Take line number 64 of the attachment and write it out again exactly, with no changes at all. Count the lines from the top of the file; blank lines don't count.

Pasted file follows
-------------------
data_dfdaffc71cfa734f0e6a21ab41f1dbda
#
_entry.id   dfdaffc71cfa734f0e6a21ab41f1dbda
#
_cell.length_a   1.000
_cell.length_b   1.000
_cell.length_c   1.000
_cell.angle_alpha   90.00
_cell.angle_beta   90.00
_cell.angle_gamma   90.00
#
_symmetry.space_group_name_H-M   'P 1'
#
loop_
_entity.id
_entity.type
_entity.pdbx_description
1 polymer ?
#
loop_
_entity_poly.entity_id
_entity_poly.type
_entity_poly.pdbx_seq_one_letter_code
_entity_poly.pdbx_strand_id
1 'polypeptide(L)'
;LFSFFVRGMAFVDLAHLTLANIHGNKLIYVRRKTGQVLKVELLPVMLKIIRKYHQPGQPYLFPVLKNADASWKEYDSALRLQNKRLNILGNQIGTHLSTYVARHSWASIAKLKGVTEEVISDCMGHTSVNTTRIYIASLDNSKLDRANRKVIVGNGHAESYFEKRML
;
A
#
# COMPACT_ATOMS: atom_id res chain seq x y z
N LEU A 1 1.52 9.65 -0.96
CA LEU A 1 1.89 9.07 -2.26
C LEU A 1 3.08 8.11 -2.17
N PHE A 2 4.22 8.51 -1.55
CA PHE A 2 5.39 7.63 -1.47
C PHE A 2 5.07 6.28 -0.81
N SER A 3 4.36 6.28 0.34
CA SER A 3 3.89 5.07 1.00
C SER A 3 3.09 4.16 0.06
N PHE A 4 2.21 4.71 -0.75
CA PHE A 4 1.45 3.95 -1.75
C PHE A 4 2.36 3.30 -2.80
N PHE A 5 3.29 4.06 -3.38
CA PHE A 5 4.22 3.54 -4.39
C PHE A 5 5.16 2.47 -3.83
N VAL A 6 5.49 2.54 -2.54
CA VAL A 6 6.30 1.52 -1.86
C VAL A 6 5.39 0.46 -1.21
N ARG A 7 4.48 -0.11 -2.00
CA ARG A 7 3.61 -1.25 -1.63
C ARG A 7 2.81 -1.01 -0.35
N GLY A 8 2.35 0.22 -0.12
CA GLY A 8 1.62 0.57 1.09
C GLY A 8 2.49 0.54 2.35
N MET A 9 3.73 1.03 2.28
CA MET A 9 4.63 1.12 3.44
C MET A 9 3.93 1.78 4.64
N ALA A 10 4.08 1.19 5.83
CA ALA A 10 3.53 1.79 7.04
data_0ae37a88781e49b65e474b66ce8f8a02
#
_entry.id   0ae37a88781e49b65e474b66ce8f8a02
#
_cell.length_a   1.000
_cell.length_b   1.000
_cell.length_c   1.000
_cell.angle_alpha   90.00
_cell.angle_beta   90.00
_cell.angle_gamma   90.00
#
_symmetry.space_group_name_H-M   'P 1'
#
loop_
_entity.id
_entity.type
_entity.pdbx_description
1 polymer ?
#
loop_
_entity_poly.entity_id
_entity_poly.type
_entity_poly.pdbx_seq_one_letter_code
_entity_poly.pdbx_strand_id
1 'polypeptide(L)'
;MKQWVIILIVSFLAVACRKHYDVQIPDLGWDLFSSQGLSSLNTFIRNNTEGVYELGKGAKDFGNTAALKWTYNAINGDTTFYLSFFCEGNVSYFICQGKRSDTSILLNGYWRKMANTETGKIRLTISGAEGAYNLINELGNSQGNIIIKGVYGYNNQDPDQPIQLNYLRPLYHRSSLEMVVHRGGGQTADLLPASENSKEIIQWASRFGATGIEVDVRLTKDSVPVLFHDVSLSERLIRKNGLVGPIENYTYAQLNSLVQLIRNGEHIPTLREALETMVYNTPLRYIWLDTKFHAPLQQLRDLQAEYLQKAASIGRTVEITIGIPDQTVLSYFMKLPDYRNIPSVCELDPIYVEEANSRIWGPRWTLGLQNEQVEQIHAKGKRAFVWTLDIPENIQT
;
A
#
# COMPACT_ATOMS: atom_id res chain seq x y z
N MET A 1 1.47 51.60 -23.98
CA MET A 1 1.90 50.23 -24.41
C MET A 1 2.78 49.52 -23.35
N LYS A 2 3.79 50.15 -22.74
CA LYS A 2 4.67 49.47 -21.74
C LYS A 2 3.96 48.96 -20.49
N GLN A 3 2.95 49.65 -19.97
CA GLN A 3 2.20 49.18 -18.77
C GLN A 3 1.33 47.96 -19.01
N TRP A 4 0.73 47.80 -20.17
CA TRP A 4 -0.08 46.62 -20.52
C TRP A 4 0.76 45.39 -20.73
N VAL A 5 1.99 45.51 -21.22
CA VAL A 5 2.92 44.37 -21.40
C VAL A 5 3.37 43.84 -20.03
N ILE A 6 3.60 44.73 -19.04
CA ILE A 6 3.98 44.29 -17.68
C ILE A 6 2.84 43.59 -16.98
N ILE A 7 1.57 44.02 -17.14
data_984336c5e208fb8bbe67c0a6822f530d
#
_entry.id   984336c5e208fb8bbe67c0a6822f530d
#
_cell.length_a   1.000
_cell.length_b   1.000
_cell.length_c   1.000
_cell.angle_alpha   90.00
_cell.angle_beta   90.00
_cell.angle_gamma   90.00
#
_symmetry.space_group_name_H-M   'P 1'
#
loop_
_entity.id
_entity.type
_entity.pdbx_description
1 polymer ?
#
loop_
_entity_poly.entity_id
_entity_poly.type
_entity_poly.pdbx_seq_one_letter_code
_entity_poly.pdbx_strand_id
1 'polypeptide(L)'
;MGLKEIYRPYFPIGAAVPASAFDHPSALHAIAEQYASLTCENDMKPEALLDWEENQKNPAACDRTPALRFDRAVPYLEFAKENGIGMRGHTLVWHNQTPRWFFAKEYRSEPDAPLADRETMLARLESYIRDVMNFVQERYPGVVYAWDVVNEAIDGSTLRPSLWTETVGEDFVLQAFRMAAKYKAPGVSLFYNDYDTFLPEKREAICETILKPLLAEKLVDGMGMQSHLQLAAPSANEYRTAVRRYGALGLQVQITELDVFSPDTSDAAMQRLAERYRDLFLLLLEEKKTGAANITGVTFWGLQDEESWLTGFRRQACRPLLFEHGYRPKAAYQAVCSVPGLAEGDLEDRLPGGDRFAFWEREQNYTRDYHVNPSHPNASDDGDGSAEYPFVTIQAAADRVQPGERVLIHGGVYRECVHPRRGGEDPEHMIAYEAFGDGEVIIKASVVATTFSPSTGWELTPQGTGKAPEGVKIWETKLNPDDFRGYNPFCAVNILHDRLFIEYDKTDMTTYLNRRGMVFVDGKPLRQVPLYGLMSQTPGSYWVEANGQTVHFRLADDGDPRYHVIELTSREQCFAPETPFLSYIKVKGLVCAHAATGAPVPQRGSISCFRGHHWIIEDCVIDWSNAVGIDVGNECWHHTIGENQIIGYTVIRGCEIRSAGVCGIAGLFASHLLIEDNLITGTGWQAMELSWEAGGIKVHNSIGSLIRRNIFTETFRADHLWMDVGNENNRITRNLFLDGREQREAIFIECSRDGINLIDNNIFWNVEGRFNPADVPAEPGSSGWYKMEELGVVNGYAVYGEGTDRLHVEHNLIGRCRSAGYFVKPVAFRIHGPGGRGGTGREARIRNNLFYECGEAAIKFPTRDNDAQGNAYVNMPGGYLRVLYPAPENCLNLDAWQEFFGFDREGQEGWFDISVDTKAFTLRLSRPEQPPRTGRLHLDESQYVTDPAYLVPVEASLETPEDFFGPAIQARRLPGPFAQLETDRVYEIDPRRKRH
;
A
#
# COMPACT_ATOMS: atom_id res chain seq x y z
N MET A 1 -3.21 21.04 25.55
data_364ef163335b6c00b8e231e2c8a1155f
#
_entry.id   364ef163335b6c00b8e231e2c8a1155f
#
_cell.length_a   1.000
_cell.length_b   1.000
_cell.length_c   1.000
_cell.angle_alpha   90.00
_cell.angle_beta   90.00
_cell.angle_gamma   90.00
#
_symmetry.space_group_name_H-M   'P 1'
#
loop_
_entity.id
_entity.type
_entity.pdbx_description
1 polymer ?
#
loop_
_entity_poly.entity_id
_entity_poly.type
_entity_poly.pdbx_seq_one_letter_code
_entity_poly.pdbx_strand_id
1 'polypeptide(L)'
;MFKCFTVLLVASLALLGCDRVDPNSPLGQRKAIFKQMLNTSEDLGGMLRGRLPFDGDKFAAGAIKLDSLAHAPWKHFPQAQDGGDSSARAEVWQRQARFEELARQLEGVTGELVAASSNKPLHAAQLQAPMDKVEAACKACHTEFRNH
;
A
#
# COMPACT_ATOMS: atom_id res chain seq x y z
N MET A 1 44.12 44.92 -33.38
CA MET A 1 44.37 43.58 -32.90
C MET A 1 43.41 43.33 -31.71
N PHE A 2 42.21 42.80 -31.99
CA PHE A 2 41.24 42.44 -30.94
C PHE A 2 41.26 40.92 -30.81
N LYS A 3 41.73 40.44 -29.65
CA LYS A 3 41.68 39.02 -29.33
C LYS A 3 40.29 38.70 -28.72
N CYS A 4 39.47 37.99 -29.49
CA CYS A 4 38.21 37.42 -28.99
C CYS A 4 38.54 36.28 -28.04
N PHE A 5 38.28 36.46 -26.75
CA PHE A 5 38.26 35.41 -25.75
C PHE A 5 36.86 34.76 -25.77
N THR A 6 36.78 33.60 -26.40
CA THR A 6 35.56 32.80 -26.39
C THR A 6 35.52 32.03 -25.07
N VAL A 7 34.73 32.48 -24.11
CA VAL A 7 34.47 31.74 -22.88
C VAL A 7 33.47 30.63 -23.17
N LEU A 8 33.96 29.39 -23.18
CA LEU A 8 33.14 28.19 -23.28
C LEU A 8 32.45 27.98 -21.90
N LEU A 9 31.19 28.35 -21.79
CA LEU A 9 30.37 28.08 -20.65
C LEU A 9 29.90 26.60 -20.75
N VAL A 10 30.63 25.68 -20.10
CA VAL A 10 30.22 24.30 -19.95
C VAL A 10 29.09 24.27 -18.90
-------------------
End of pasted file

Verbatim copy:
_cell.length_a   1.000